Gourmet Feed tells the story of Stones (Makis Papadimitriou), the in-house documentarian at the Sonic Catering Institute, where teams of avant-garde musicians come to plant microphones in boiling, bubbling pots. His job is to interview and photograph the bands during their four-week residencies, documenting their tortured process of turning food into music as they progress to their final big performance. The only problem this time is that it’s Stones himself whose process is backed up.
As he laments in voiceover:
“Where does the endless wind come from that lifts my stomach like a balloon? Why does it persist? When I see joy and surrender, my mind always comes back to that. Why can one stomach be so free and another not? »
His indigestion has indigestion, and the evil doctor Dr. Glock (Richard Bremmer) is of no help; he seems to revel in Stones’ suffering. Trapped in residence with the new band, Stones has no respite, no relief. And as funny as Gourmet Feed is – and it’s a howl – Strickland’s film plays off all of Stones’ agony as deadly serious. There’s only one fart in everything Gourmet Feed, a brilliantly timed little squeak that Stones manages to steal as he hides in some rose bushes in the middle of dinner. There are scenes of killer mimes wielding terrapins and Gwendoline Christie having a dramatic breakdown while wearing a satin version of the bunny costume from A Christmas story. And yet farts, the eternal punchline, are kept out of reach. You could say it’s the silent but deadly approach.
[Strickland] wants us to take on the gastrointestinal distress with a straight face amidst all the absurdity of sound restoration
It’s a glorious tactic of restraint on Strickland’s part, and in many a interview about the film, he made it clear that was his intention – he wants us to take on the gastrointestinal distress with a straight face amid all the absurdity of sound restoration. And you can feel a bit of the sadistic discipline of his S&M masterpiece there. The Duke of Burgundy — a true romance where the back and forth of affection is tested by the subject of human toilets. But there’s always that hue in a Strickland joint. He goes his own way, taking us on the long and strange journey – and bless him for it.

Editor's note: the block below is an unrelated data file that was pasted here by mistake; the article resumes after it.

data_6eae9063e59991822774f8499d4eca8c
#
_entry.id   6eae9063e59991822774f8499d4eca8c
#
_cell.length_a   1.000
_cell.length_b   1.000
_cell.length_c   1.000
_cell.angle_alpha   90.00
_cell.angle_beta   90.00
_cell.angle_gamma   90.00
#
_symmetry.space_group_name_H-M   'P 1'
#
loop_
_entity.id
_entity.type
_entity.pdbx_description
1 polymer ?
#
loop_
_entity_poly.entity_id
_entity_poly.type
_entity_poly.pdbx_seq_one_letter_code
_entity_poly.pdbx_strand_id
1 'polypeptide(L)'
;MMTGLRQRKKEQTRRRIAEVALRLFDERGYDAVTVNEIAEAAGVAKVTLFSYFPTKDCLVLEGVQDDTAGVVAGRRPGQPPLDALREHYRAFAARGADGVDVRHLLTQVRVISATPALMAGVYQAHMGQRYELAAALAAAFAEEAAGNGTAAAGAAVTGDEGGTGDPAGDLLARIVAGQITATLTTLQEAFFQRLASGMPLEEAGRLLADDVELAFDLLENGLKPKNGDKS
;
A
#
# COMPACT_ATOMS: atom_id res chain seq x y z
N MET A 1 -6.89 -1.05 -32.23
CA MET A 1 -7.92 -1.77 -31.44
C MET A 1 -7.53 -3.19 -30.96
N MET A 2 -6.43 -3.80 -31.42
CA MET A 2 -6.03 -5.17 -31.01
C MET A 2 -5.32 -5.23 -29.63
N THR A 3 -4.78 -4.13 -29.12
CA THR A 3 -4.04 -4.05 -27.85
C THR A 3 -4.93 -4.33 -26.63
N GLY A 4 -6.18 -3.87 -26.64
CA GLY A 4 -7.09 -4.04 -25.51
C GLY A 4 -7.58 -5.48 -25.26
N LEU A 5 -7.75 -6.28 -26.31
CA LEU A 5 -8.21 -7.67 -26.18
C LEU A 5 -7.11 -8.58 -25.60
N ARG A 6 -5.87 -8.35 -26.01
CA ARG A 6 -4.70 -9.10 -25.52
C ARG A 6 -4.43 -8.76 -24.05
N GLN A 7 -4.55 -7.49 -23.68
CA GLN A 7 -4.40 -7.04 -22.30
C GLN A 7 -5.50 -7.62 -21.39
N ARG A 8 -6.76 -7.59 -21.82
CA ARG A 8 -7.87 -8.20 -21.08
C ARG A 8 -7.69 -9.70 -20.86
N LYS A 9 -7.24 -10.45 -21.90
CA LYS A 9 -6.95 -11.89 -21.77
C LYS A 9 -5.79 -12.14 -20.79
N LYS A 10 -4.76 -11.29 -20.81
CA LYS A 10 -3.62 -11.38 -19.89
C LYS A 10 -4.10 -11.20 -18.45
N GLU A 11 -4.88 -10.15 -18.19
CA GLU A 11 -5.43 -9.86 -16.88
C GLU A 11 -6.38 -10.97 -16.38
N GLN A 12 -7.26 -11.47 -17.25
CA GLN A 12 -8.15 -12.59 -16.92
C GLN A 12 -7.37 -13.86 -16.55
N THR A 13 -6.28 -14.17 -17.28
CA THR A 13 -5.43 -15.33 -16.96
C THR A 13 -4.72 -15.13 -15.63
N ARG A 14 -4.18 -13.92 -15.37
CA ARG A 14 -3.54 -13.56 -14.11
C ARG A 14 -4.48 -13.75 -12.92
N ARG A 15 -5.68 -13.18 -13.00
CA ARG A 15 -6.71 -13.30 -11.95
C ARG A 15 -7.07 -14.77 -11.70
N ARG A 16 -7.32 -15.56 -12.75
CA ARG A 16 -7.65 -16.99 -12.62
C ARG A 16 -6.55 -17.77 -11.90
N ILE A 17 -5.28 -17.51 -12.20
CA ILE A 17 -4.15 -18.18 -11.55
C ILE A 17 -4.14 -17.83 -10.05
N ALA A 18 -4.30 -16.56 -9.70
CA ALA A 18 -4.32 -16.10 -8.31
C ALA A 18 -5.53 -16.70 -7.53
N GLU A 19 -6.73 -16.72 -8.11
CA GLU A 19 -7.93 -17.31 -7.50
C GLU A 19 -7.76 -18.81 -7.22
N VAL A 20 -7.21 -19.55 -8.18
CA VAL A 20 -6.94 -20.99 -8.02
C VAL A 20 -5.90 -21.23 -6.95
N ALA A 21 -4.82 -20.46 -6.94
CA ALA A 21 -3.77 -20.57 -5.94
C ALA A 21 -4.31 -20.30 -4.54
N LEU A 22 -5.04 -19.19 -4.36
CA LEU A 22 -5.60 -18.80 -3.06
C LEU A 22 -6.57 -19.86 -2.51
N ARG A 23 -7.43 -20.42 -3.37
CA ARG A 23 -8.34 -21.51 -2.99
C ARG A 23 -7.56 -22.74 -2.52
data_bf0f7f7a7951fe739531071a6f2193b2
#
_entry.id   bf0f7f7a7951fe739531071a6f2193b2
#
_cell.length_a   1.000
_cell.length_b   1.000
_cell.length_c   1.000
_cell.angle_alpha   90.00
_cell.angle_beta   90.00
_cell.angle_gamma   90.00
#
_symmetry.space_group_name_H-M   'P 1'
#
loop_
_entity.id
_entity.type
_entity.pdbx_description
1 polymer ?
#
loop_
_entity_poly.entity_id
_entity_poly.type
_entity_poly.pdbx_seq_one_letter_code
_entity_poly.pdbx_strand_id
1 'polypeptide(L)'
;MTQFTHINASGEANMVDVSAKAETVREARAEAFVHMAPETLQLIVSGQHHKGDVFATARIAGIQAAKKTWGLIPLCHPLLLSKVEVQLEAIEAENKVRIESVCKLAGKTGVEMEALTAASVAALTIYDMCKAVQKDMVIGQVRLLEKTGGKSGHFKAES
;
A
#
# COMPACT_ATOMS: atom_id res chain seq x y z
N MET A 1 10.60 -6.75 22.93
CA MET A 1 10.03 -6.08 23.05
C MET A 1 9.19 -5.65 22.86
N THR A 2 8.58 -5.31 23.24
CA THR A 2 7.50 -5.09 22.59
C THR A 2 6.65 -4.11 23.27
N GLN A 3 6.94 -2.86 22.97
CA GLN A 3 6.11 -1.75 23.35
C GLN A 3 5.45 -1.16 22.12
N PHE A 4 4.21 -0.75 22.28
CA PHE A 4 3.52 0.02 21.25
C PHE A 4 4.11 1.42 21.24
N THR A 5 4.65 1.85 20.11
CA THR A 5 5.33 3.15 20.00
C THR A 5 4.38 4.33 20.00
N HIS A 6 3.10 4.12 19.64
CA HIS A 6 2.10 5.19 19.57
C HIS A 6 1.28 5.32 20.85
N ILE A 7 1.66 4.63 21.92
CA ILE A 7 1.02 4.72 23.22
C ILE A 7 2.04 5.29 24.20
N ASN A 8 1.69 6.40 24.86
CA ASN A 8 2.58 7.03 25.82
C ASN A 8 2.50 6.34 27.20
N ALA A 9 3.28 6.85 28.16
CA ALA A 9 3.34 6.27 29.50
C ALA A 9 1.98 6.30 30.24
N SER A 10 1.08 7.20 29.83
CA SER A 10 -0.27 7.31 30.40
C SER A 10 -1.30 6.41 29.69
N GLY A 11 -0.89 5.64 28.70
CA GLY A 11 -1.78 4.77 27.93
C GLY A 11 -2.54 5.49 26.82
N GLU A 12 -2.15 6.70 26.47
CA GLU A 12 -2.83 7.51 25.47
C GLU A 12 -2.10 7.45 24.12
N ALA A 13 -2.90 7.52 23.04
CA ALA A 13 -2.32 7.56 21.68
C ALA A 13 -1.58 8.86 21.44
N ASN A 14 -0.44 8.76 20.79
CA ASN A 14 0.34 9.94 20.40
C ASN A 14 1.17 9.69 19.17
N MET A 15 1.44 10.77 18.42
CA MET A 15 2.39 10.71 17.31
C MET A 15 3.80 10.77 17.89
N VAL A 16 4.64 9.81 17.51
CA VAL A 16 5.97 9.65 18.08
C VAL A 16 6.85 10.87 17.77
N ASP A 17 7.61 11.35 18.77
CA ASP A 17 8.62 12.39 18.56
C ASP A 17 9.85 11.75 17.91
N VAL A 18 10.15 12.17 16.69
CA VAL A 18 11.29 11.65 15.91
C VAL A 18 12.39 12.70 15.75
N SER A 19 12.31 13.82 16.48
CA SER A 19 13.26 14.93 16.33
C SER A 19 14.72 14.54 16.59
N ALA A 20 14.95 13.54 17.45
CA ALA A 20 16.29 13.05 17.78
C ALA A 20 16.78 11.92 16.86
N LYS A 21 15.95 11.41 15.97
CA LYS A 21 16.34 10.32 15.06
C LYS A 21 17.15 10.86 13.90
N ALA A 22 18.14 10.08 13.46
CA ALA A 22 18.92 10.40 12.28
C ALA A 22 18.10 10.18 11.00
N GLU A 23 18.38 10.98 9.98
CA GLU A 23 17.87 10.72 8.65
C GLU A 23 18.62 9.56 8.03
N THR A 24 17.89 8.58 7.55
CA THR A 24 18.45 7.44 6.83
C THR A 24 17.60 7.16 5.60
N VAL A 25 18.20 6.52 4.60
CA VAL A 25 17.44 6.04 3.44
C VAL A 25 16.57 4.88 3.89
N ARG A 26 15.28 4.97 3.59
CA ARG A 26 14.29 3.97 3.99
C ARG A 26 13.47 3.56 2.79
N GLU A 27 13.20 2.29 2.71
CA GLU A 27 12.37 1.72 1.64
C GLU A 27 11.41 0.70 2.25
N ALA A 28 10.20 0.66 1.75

What takes Gourmet FeedTaking fart denial to the next level is Strickland’s way of harnessing it for a multi-layered metaphor about the very nature of art itself. Marrying a disgusting gag with an intellectual exposition becomes the ultimate act of high mood from the low. As one of the band members once said, “misunderstanding is the key to our sound.” What is it if not exactly what is going on in Stones’ own disturbed body? It is the immaterial creation itself!
Dissolving cries of Berber sound studio to the infernal static tv commercial of Fabric, Strickland films have always been obsessed with unnerving soundscapes. A former musician, he attributes the atmospheric hum of eraser head to be his original cinematic inspiration. And so in Gourmet Feed, seeing him equate the disruption of the guts with the interpersonal rivalries that shape the artistic process itself is sweet music to my ears.
Do not release it into Smell-O-Vision.
Gourmet Feed is now in theaters.